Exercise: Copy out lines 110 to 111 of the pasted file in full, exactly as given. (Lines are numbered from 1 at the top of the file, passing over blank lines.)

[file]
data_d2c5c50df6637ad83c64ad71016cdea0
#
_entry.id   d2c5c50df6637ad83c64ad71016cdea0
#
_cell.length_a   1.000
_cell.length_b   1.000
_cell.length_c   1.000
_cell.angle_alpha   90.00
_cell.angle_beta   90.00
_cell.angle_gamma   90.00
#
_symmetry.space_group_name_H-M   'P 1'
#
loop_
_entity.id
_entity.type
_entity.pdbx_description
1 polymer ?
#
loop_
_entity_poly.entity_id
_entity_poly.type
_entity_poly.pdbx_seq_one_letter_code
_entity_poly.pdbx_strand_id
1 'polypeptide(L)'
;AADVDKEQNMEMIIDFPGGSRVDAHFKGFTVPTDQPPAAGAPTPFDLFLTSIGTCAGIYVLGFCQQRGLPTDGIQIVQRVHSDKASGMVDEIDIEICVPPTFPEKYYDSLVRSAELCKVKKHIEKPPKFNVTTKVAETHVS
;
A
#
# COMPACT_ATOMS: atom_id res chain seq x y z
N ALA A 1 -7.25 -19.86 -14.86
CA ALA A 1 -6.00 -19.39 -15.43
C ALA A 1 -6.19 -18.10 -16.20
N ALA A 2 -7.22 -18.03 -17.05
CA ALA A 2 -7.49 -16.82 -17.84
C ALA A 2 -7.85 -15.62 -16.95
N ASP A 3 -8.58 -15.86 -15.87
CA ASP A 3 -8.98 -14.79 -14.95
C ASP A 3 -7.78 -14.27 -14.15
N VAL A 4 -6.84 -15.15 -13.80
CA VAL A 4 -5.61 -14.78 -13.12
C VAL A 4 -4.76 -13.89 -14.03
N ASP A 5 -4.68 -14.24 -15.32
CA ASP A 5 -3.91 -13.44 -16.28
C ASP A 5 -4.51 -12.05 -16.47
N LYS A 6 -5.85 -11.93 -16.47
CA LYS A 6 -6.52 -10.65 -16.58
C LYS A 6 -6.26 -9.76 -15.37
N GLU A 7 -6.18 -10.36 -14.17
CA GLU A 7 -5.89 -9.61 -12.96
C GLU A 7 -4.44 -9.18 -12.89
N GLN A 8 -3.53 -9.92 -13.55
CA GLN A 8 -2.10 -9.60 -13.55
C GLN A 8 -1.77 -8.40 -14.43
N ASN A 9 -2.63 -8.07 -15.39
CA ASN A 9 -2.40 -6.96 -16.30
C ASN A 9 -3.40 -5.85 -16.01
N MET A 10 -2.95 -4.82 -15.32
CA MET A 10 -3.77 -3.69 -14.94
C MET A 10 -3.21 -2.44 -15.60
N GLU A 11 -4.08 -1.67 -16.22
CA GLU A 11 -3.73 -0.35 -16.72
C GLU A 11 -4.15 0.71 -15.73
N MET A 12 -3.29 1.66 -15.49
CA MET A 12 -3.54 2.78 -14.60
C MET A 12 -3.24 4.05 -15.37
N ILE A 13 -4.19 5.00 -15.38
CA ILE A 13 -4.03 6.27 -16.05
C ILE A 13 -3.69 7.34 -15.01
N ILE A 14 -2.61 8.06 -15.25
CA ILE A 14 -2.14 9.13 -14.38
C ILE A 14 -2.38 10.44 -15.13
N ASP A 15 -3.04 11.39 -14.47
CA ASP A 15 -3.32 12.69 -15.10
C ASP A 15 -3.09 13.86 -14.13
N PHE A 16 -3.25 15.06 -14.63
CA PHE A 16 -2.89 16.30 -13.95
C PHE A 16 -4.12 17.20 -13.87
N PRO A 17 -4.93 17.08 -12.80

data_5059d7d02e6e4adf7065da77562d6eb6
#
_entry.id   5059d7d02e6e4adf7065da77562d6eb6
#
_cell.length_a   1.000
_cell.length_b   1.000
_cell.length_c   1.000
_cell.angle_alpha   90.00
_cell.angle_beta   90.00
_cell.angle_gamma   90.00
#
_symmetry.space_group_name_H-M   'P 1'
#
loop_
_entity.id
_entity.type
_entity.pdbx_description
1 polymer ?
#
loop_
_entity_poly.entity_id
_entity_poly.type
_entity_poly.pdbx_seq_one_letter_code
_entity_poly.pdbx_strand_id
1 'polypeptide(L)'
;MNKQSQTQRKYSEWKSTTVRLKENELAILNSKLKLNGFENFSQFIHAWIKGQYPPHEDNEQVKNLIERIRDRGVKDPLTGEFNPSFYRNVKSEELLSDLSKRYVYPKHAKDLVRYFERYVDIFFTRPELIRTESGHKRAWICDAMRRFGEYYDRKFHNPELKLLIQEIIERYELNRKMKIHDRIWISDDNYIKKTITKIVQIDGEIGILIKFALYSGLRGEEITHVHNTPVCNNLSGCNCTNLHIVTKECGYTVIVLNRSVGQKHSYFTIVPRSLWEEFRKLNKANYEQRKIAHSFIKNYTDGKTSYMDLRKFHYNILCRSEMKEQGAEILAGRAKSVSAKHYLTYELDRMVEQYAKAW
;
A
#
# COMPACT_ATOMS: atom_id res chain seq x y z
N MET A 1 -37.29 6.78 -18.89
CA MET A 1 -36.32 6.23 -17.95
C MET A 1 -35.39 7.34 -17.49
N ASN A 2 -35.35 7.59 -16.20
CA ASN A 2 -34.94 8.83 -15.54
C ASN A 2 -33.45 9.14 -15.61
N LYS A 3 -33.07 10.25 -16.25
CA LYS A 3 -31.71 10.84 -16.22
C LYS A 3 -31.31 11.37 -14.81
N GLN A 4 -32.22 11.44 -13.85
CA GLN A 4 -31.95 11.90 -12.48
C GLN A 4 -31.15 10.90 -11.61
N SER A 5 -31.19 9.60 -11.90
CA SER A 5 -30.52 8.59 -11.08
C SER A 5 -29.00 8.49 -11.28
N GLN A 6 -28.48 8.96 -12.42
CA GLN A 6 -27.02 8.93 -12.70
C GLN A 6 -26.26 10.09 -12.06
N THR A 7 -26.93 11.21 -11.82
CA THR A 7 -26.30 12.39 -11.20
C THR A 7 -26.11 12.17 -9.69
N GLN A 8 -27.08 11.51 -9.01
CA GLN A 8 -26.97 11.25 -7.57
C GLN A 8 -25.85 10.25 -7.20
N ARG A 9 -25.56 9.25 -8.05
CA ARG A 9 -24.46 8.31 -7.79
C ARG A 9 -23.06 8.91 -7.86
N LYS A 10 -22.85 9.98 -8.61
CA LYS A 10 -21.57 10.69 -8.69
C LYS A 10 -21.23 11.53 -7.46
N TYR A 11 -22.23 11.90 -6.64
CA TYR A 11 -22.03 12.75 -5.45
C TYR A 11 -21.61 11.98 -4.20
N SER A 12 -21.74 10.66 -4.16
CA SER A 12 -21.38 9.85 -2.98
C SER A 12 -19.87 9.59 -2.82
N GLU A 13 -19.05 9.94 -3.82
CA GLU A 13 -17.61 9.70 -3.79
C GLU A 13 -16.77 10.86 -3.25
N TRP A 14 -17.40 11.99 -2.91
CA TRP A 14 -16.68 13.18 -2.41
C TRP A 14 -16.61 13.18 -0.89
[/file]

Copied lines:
N MET A 1 -37.29 6.78 -18.89
CA MET A 1 -36.32 6.23 -17.95